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The flowers of history, especially such as relate to the affairs of Britain. Vol. II. A.D. 1066 to A.D. I307.


Sir John Froissart's Chronicles of England, France, Spain and the Ajoining Countries from the latter part of the reign of Edward II to the coronation of Henry IV in 12 volumes 

Chronicles of Enguerrand De Monstrelet (Sir John Froissart's Chronicles continuation) in 13 volumes 

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The flowers of history, especially such as relate to the affairs of Britain. Vol. II. A.D. 1066 to A.D. I307.
page 145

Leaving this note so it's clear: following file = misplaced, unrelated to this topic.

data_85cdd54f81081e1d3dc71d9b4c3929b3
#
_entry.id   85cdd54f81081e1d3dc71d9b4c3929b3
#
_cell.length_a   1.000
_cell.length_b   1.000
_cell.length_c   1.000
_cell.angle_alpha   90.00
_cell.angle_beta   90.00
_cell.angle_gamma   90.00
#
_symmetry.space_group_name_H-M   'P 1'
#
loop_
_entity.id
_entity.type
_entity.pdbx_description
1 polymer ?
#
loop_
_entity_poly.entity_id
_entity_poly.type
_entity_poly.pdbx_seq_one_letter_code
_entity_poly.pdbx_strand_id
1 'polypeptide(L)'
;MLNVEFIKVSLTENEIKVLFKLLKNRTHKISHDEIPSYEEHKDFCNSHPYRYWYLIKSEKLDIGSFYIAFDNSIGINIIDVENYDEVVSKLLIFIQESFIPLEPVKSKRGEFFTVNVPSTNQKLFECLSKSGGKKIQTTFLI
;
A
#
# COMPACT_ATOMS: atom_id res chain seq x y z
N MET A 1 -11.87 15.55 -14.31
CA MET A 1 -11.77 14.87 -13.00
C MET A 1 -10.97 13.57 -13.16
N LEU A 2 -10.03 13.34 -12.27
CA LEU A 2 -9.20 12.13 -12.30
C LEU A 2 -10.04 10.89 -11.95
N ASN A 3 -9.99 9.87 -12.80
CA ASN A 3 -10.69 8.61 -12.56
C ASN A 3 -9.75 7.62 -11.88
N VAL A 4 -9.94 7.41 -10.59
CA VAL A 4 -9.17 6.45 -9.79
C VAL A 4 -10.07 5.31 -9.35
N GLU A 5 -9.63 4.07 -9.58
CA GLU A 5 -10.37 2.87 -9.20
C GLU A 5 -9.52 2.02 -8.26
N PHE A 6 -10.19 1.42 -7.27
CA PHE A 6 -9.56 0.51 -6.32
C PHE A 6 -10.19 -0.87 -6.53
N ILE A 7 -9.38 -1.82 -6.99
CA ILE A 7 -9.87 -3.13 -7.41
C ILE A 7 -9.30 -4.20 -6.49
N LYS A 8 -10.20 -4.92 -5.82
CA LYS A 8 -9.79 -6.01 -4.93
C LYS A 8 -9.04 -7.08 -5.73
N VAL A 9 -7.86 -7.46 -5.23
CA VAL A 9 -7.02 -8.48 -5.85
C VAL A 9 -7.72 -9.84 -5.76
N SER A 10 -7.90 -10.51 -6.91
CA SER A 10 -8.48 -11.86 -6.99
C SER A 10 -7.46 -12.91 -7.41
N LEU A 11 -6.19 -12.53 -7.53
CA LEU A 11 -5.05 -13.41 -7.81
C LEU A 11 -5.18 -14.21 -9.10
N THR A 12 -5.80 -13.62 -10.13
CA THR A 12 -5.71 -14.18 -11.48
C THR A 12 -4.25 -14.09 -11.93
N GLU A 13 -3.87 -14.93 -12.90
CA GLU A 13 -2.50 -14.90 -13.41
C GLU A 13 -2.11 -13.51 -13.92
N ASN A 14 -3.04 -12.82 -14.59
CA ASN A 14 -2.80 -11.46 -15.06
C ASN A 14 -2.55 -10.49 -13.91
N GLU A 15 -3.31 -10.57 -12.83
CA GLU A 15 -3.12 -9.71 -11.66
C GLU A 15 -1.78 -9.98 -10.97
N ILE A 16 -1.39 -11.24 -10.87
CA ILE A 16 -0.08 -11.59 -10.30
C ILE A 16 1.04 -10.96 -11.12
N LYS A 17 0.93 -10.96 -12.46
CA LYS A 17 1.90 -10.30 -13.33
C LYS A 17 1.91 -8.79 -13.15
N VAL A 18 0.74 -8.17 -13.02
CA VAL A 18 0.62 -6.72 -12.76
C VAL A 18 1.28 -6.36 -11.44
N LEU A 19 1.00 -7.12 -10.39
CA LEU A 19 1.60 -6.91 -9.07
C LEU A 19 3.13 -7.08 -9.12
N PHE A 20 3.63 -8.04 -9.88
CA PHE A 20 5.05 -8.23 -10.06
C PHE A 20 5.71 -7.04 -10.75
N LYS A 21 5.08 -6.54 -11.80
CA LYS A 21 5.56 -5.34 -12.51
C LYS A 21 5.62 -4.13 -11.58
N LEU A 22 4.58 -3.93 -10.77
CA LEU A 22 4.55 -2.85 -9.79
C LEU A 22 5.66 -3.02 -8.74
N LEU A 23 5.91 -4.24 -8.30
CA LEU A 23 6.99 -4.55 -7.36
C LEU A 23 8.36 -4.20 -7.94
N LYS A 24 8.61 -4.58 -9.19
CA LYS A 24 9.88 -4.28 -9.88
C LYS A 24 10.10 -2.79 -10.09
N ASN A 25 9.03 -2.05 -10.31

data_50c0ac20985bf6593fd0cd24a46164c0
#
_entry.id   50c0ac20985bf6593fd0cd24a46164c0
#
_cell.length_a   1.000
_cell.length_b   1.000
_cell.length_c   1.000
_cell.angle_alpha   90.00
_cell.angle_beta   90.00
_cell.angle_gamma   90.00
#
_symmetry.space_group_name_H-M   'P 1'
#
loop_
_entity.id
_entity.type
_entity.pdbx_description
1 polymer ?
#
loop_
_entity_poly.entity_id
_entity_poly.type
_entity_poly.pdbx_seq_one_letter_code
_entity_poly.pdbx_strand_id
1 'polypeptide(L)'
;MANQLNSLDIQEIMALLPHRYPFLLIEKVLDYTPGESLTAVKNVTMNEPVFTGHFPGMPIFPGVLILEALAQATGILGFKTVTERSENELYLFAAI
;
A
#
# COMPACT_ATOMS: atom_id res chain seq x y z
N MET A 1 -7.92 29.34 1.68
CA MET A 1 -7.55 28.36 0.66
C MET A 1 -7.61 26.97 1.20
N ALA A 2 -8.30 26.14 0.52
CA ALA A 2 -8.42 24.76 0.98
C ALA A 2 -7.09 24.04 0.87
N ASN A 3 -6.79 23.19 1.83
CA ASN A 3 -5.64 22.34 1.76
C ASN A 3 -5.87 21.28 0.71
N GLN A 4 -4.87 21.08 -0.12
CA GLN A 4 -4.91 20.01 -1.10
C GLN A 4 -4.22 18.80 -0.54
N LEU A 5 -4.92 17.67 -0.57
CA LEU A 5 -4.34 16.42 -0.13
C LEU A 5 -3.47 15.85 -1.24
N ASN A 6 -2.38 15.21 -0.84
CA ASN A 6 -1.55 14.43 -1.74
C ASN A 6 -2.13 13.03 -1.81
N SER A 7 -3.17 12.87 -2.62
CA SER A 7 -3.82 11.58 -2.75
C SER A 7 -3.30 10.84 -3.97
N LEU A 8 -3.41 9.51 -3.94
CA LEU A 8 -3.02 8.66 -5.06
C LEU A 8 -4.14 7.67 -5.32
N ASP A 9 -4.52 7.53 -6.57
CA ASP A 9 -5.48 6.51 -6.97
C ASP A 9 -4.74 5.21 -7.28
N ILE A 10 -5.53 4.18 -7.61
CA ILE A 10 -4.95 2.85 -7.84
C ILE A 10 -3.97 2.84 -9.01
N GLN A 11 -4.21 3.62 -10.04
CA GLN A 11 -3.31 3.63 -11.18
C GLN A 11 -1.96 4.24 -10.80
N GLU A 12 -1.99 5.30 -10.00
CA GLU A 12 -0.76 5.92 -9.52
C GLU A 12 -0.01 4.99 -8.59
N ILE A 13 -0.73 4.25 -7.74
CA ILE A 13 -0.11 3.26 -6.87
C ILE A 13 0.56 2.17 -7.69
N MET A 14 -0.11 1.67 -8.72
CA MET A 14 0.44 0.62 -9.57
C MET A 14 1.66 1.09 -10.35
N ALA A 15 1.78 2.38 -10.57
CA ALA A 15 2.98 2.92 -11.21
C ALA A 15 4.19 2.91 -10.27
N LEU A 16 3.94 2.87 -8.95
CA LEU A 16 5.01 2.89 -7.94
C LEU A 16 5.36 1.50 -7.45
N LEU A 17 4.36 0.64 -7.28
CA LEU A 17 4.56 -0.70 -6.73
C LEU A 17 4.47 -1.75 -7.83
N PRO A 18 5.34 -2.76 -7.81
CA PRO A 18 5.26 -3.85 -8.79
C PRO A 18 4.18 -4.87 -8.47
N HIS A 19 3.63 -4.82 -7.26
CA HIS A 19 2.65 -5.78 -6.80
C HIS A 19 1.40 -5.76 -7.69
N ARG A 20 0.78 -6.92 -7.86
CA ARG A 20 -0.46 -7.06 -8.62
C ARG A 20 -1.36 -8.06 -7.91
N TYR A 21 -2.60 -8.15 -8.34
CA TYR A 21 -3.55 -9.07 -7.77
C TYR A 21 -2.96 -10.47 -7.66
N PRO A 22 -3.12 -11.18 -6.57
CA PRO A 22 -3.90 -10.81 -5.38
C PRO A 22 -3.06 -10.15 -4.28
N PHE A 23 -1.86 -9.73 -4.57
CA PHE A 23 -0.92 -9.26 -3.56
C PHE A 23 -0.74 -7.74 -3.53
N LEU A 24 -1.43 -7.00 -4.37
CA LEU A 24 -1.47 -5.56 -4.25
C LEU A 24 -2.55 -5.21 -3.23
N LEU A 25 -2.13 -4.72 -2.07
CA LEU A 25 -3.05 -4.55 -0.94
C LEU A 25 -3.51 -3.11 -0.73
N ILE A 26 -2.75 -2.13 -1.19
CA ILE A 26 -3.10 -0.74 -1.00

feast of the Saints Perpetua and Félicitas, being tfce Sunday on which the anthem," Rejoice, Ο Jerusalem," is chaunted. At that time also, the Welch passed over their borders which had been formerly established as the frontiers of England and Wales, chiefly under the command of William de Brause, and offered repeated insults, and did constant injury to the country. This year, Frederic the Second was crowned emperor at Rome; in the church of Saint Peter, by Hugolin, the cardinal bishop of Ostia, and Veliterno, the legate of the Apostolic See, and pope Honorius the Third, on the twenty-second of November, and he was deposed in the forty-first year of his reign by pope Innocent the Fourth, in the council of Lyons. Eustace de Falconbridge is made bishop df London. Pandulph, the legate, returns to Rome. A.D . 1221. King Henry the Third was at the festival of the Nativity of the Lord at Oxford, where he celebrated the feast with his nobles with great solemnity. This year, William of Saint Mary's, bishop of the church of London, voluntarily resigned his bishopric on this day, after the feast of the conversion of Saint Paul. And on the twenty-fourth of February, Eustace de Falconbridge, at that time treasurer of the exchequer, was elected bishop of London, and his election was confirmed by the legate, Pandulph, at Norwich. And on the Sunday when the anthem, " The mercy of the Lord," is sung, which fell that year on. the twenty-fifth of April, being the day of the Evangelist Saint Mark, he was consecrated at Westminster, by Benedict, bishop of Rochester, acting for the time as the deputy of Stephen, archbishop of Canterbury, who was at that time in foreign parts on the spiritual business of the holy church and kingdom of England ; the legate, however, was present. Soon afterwards, on the Monday which was next before the feast of the blessed Mary Magdalen, Pandulph, being elected bishop of Norwich, resigned his office as legate, at the command of the lord the pope Honorius, at Westminster, in the presence of Richard, bishop of Salisbury, Peter, bishop of Winchester, and Eustace, bishop of London, and no one else at that time succeeded him as legate. During the time that he had enjoyed the authority of legate, he manfully repressed several warlike disturbances which were not previously healed, and after the feast of Saint Michael, he quitted England.

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